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I was a rookie missionary living alone in Brussels Belgium.  I had arrived on August 25, exactly four months to the day before Christmas 1975.  I was already dreading the coming holidays, because, though I had not lived at home for a number of years, I had always managed to be there for Christmas with my family.  

After a couple of months, I acquired a roommate, another single woman. Virginia was a veteran missionary, who worked at the Bible College, where I would teach after I finished language school.

We decorated the apartment for Christmas, and I began to think “it might not be so bad after all.”  I knew the college was planning a big Christmas celebration. I looked forward to it with great anticipation knowing that the fun would make up for some of the loneliness.

However, my roommate, who was at the school every day, never mentioned the party.  I thought it strange, so I finally asked for details.

Hesitantly, Virginia said, “Faye, you can’t come.”

“I can’t come to the party, but why,” I demanded.

Then she told me that the president, calling his name, said that since I was not yet faculty and I was not a student either, I couldn’t come.

I was crushed.  I wept like a baby.  How could anyone be so mean?  Didn’t he know I was alone for the first time at Christmas?  I don’t know why it hurt so much, but from that moment, I deliberately avoided this man who had wounded me so deeply.  

AND I kept crying.  I cried for days. In fact, I cried for years.  For years to come, whenever I thought of that Christmas it was hard to keep back the tears.

One morning, not having thought of this for years, while I was praying that incident came to mind, and in my spirit, The Lord said, “Get over it. You need to forgive this man.”

I immediately arose from my knees, went to my desk and wrote a letter.  I reminded my old acquaintance of who I was repeating the details of the incident.  I told him, that being alone and in language school, I was terribly hurt at being excluded from the festivities.

I wrote, “That was so long ago you may not remember, and you may not feel a need for my forgiveness, but I NEED TO FORGIVE YOU.”   With that act of forgiveness, my hurt packed up and slipped away.  The next time I saw this man I was able to greet him with joy. The past was gone.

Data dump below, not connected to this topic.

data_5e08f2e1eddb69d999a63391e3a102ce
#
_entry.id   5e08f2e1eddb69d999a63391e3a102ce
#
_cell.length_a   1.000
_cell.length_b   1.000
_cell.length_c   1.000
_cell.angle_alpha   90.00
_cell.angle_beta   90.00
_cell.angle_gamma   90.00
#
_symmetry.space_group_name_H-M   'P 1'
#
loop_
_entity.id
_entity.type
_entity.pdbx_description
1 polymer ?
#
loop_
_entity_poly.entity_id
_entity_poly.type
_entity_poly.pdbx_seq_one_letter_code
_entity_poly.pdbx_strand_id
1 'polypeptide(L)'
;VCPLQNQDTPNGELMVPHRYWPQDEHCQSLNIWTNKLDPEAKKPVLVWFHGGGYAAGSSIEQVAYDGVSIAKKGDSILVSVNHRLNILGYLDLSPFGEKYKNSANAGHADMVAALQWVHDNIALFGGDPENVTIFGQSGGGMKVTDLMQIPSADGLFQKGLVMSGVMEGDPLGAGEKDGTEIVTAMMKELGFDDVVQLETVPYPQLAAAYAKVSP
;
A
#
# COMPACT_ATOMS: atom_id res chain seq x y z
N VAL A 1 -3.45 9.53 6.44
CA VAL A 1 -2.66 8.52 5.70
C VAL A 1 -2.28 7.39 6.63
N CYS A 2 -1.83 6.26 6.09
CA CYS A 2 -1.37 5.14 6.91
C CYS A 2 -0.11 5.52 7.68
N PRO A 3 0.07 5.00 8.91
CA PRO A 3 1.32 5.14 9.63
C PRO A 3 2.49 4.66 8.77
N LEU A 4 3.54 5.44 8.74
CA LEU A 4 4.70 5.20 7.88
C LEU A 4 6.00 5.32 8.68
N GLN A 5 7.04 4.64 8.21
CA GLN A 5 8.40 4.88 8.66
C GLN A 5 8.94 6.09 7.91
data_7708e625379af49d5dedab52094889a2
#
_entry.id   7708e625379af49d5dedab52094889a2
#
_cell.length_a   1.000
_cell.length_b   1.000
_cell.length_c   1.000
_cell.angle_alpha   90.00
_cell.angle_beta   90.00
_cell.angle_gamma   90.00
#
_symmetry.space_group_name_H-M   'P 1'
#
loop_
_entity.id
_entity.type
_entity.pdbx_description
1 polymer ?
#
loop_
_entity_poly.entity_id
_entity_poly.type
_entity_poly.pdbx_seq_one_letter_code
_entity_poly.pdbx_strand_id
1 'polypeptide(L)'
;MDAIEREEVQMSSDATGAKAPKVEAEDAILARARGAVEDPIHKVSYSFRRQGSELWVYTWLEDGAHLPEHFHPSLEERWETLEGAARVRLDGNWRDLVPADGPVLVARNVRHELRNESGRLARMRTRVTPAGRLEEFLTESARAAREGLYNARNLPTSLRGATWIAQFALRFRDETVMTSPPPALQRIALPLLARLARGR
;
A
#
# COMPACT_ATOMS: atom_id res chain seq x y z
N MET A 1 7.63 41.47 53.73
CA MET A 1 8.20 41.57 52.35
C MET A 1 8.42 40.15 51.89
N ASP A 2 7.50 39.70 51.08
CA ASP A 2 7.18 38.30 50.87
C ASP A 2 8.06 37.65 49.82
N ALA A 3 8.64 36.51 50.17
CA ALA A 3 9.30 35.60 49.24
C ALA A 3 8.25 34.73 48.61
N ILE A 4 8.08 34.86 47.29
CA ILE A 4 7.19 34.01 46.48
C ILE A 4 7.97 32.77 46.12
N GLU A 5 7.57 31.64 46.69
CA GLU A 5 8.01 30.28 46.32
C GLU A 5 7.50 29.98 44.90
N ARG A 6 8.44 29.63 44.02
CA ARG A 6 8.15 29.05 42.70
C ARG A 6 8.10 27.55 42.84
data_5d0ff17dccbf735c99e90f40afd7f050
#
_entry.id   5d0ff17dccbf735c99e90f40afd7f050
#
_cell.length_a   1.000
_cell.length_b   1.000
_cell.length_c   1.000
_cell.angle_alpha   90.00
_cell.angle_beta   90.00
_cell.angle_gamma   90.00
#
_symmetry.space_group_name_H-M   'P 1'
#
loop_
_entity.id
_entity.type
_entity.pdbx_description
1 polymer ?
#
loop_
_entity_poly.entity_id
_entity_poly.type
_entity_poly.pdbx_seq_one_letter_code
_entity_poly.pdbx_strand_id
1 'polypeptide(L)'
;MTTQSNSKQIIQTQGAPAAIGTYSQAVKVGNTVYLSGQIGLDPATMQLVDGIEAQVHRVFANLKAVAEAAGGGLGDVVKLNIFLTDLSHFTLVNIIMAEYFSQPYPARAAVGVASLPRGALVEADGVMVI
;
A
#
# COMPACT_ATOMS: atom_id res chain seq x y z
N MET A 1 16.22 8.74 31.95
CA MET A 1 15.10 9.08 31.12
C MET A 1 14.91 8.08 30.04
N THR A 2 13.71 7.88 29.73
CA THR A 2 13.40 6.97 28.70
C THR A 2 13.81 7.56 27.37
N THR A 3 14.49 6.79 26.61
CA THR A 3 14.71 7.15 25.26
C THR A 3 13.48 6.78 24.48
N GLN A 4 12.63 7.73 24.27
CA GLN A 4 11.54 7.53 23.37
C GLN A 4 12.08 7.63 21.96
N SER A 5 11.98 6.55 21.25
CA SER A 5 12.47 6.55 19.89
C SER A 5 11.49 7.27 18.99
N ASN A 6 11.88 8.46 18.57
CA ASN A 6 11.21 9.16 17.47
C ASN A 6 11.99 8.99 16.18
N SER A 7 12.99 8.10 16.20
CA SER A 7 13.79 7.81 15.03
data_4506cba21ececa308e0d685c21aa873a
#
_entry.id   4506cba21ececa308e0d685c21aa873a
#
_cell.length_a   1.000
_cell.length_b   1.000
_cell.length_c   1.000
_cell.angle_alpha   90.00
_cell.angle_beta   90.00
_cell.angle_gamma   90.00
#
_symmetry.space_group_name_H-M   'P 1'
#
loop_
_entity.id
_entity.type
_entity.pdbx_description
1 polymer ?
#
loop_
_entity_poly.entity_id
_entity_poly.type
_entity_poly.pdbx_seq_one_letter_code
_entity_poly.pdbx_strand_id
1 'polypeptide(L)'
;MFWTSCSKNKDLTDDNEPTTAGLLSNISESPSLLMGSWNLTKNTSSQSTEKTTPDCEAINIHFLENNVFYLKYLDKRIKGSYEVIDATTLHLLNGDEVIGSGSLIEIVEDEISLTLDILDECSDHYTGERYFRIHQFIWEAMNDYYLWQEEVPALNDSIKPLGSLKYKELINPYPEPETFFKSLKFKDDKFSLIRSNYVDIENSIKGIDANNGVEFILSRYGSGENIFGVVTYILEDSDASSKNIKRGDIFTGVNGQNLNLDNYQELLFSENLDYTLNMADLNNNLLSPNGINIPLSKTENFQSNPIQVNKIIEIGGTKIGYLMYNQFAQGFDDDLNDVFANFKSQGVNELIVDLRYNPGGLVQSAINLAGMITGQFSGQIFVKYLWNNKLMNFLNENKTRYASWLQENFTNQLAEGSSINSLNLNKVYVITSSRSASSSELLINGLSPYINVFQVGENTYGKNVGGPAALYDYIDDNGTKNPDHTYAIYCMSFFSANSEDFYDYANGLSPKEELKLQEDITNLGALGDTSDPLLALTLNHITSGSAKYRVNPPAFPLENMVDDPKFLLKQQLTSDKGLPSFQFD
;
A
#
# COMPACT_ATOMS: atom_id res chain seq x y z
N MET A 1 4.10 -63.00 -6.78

Forgiveness is powerful!  It is the intentional and voluntary release of resentment regarding an offense.  It banishes any need for revenge or punishment toward the offender.

Nelson Mandela is quoted as saying, “Resentment is like drinking poison and then hoping it will kill your enemy.” It won’t, but it may kill you.

The act of forgiveness is first and foremost for me, for the forgiver.  I guarantee that I benefitted more from that letter than my offender did.  I realized that he probably had no idea how he had hurt me, and I could move on without any malice in my heart.  There was no residue of resentment or desire for revenge or punishment toward this man.

Forgiveness guards against anger, stress, anxiety and depression.  It even provides health benefits, such as lowering blood pressure and aiding heart problems, and it brings peace to the soul.

People who forgive are happier and healthier than those who hold resentments.

One must be strong in order to forgive.  Corrie Ten Boom said, “Forgiveness is an act of the will, and the will can function regardless of the temperature of the heart.”  Forgiveness cannot be an occasional thing, it must become a continuing attitude, which means “we must cultivate a forgiving spirit.”

When I think of forgiveness, I think of Christ and how He is faithful and just to forgive us.  C.S. Lewis wrote, “To be a Christian means to forgive the inexcusable because God has forgiven the inexcusable in you.”

Luke 15 records one of the greatest acts of forgiveness in the Bible.  It is the story of the Prodigal Son, who took his inheritance and wasted it in riotous dissipated living.  When he was broke with nothing to eat and no place to go, he came to his senses remembering that even his father’s servants had three meals a day.  He decided to go home, confess to his father, and beg his forgiveness. Little did he know that his father stood ready to forgive and to celebrate his son’s homecoming.

I can testify to the fact that it is wonderful to be freely forgiven by my heavenly Father, and because He has forgiven me, I must be willing to forgive those who have wronged me.   Matthew 6:14-15 says, “If I do not forgive others, He will not forgive me.”  That should give us pause to think. 

In Matthew 18:21-22, Peter asked Jesus, “…how many times do I forgive a brother or sister who hurts me?  Seven?” Jesus replied, “Seven! Hardly. Try seventy times seven.”

Who do you need to forgive today? 


Remember, the sun will come out tomorrow!